Iranians boycott electricity bills

Fed up with the soaring cost of living, the Iranian people are hitting back with a silent, and so far highly under-reported protest by refusing to pay their utility bills.

As temperatures soar, the Iranian government is so far keeping the lights on and the air-conditioning running, despite suggestions that vast numbers of people have stopped paying their bills. It’s hardly because the government is philanthropic, but rather they want to soothe tempers and prevent the protesters from taking to the streets. To date, the demonstration has been passive,

but as the world has witnessed before in Iran, it can easily become an active one.

Utility prices spiked drastically as a result of President Mahmoud Ahmadinejad’s Subsidy Smart Plan, which he announced in January, to dismantle a $100 billion government subsidy system that cost the Iranian government about a quarter of its GDP to stabilize food, fuel and electricity prices. As a result, gasoline prices have spiked by 75 percent and increased utility bills five times to 20 times the average, making basic electricity out of reach for up to 70 percent of Iranian families.

A Tehran resident posted online that her two-month bill increased from 80,000 rials (about $80) to 5 million rials ($5,000). ‘Out of every 10 people you ask, six to eight say they haven’t paid their bills,’ a blogger from Tehran wrote. ‘The government has promised to make monthly installments possible. But how do you do that for a monthly bill? How can those who can’t pay their gas bill this month pay it in the coming months?’ Apartment complexes frequently have one meter and one bill for the building, prompting unfriendly exchanges between neighbors who say they are conserving and refuse to pay for those who waste.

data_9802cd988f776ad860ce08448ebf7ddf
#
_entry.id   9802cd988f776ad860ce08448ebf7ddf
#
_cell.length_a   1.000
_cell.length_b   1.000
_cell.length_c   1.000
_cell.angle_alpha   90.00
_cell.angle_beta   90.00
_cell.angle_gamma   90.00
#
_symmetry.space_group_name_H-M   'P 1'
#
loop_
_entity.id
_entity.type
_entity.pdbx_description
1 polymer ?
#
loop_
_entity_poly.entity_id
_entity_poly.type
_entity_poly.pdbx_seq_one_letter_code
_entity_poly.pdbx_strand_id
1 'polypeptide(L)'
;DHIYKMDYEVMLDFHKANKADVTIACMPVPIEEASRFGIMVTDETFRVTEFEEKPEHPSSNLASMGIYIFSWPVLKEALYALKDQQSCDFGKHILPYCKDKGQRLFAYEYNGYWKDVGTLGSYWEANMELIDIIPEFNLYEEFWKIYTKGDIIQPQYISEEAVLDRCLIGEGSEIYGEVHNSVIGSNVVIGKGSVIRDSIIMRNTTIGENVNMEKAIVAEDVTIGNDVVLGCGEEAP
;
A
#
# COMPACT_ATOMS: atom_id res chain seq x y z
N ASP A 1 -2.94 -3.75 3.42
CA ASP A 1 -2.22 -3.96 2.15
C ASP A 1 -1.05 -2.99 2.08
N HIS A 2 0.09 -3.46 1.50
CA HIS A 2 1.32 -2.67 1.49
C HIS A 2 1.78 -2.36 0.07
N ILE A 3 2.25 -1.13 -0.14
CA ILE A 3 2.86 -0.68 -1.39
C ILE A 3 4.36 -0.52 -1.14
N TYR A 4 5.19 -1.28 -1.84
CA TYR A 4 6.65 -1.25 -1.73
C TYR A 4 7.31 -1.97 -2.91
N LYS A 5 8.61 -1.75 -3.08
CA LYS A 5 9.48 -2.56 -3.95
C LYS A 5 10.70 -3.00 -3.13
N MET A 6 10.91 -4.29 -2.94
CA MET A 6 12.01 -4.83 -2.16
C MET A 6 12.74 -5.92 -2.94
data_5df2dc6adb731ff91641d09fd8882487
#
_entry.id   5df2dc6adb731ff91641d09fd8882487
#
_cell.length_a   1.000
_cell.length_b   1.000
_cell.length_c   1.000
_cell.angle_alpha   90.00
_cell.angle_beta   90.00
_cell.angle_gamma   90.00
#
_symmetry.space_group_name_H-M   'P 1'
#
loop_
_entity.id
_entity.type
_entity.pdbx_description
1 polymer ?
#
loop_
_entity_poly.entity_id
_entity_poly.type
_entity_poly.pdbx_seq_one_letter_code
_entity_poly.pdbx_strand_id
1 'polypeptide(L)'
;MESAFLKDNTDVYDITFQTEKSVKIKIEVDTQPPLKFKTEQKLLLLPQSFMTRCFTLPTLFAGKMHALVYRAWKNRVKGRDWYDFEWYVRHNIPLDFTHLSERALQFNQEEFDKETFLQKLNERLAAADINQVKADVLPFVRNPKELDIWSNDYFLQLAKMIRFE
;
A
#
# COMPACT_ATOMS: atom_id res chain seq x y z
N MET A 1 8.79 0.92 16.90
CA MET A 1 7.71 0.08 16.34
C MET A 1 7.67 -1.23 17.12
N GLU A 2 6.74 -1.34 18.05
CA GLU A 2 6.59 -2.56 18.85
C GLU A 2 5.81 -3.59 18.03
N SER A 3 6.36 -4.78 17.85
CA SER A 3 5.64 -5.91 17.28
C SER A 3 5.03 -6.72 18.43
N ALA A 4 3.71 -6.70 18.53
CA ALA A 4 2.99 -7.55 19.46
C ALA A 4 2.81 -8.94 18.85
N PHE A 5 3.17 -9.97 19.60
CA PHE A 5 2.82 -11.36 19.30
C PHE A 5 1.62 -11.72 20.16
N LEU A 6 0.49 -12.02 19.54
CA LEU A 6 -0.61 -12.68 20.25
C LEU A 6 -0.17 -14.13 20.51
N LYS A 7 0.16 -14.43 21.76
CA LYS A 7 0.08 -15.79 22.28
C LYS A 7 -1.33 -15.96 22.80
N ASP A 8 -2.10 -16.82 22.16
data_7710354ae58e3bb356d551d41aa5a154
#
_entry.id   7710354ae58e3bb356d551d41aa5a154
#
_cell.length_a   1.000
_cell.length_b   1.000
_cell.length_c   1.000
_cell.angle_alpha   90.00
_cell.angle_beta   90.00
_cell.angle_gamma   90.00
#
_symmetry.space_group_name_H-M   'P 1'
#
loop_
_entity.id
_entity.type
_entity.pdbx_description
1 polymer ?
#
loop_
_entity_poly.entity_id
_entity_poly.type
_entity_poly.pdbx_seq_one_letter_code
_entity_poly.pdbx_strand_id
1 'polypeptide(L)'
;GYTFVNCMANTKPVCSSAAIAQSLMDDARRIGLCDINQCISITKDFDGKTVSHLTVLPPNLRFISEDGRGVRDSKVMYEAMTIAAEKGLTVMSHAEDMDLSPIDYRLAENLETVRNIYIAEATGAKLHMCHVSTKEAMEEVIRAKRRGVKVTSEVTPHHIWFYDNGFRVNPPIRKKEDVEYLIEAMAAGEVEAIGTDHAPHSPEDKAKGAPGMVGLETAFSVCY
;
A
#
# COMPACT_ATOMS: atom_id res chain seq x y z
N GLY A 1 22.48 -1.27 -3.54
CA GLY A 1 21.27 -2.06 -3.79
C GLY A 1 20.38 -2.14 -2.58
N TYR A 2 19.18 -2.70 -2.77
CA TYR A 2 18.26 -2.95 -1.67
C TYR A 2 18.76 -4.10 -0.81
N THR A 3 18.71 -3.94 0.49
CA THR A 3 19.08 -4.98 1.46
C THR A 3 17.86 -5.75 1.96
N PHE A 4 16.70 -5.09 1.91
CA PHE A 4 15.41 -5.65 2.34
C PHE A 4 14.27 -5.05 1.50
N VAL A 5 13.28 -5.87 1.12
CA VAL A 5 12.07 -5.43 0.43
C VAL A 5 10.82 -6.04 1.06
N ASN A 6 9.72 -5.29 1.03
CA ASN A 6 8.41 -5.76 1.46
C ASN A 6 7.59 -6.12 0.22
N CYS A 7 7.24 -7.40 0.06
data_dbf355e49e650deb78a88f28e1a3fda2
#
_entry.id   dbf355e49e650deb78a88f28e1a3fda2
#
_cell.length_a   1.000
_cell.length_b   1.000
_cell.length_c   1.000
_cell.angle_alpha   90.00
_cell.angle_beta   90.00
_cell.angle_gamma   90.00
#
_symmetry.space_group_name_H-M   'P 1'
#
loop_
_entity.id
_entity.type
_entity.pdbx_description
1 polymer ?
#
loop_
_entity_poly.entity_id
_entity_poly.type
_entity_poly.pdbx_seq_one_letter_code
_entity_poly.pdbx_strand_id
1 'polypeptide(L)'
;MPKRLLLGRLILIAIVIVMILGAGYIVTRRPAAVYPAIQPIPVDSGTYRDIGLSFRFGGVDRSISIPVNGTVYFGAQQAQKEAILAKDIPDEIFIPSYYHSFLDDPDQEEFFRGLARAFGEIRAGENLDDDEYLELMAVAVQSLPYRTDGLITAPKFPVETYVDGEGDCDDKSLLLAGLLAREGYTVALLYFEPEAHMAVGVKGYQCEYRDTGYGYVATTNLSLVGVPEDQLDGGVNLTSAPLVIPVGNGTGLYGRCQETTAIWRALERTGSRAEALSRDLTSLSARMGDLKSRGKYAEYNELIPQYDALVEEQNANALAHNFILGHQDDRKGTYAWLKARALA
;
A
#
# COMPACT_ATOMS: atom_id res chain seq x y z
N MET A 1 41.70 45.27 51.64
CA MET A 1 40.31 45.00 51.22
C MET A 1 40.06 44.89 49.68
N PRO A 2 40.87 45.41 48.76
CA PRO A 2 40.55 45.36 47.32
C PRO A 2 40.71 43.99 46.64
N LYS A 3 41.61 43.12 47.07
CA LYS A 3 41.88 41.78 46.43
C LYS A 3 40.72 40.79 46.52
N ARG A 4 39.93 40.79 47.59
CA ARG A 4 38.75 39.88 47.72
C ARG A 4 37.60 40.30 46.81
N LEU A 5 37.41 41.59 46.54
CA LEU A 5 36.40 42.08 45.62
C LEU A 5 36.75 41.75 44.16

The exact extent of the boycott is unknown since the regime is ignoring the non-payments and very little media attention has been given to the issue. Citizens, however, are talking among themselves and even encouraging one another to stop paying the bills.

In fact, some believe that recently¬†reported tensions between President Ahmadinejad and Supreme Leader Ali Khamenei over the arrest of ¬†Ahmadinejad’s political allies could be an attempt by the Iranian government to divert the people‚Äôs attention from the rising prices and steadily worsening economy.

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